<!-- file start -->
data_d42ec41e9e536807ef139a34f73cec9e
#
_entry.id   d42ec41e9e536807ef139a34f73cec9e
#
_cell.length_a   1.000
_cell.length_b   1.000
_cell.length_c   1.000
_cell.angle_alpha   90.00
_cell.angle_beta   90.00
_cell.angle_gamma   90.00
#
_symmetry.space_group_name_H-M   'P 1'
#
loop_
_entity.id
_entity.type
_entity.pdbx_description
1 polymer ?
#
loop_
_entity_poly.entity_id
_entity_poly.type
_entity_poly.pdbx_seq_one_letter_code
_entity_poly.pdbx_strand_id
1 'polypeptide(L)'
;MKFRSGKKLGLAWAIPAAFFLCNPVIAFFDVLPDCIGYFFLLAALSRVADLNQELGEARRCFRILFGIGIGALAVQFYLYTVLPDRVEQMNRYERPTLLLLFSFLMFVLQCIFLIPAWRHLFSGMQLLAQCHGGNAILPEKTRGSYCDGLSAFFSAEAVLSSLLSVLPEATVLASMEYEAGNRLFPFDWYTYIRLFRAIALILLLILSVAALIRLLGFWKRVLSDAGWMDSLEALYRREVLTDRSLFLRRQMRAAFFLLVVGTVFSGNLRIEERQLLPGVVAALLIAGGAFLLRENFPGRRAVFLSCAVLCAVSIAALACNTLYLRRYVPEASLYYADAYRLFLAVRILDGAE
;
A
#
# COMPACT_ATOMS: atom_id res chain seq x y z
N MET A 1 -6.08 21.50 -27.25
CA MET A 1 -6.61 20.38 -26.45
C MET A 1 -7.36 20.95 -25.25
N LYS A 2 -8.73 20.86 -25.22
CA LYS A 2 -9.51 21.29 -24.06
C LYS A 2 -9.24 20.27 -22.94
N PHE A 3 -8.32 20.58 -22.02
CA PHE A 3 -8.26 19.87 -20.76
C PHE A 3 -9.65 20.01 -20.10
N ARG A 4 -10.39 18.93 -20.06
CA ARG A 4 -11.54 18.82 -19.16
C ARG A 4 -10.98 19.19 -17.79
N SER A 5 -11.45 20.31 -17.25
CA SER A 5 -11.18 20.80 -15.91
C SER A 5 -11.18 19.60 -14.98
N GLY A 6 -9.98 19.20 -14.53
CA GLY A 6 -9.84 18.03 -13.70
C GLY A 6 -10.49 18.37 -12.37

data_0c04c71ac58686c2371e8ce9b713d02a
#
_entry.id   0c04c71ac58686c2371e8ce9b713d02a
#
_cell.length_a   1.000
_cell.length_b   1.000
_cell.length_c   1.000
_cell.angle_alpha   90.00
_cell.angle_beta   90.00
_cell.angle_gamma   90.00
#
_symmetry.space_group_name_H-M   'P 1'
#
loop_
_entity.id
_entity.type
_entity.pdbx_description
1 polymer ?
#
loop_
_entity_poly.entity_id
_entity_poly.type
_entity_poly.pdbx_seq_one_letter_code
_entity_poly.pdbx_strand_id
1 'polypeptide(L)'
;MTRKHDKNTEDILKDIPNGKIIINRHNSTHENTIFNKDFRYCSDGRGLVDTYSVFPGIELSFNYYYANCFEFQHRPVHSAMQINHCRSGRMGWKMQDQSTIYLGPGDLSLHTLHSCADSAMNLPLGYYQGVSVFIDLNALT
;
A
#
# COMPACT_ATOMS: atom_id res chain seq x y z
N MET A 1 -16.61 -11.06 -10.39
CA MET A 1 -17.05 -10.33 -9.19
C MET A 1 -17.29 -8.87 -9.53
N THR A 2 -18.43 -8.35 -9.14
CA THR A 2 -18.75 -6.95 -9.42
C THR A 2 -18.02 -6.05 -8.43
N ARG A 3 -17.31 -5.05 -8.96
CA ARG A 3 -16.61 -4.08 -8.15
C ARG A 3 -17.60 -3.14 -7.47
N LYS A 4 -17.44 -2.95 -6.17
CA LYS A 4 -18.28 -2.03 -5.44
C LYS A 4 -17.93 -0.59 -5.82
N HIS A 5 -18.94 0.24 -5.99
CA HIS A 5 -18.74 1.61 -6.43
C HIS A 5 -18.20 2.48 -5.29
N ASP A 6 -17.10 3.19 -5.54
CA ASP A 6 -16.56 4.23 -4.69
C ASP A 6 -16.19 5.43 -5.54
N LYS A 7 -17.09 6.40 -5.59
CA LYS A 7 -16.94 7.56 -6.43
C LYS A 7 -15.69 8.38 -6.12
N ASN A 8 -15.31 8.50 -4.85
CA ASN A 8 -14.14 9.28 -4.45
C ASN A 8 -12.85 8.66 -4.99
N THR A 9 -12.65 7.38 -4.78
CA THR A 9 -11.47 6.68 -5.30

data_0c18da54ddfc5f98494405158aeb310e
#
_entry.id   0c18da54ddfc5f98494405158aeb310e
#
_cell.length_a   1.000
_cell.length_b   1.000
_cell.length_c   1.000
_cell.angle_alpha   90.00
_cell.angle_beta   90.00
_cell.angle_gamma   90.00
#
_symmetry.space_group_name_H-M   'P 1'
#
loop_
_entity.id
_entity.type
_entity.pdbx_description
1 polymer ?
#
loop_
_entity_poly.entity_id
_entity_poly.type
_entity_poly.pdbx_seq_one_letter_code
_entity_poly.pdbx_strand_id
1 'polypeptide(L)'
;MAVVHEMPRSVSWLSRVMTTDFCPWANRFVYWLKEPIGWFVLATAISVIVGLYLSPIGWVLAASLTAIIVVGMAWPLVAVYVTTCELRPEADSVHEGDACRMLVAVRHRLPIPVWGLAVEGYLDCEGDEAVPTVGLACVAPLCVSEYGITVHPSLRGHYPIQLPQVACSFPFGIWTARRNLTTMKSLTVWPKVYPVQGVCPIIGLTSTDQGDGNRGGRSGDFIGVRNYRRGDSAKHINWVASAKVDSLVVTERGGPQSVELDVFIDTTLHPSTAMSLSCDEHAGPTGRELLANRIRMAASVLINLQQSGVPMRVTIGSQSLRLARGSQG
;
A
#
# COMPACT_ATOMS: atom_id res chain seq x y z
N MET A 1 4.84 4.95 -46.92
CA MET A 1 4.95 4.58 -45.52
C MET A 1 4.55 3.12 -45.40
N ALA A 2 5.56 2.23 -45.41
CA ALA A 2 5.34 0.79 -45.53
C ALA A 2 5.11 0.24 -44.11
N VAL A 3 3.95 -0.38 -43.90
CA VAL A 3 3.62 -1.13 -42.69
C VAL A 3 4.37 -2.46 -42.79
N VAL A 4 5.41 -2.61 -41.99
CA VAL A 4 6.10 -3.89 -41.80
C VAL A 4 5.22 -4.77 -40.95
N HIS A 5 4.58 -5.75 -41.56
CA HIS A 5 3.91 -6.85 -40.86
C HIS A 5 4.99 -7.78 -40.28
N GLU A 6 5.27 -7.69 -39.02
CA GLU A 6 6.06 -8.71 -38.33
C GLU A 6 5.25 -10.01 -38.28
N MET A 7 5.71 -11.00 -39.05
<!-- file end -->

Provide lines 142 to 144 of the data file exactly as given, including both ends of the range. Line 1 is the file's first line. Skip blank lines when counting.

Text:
CA VAL A 3 3.62 -1.13 -42.69
C VAL A 3 4.37 -2.46 -42.79
N VAL A 4 5.41 -2.61 -41.99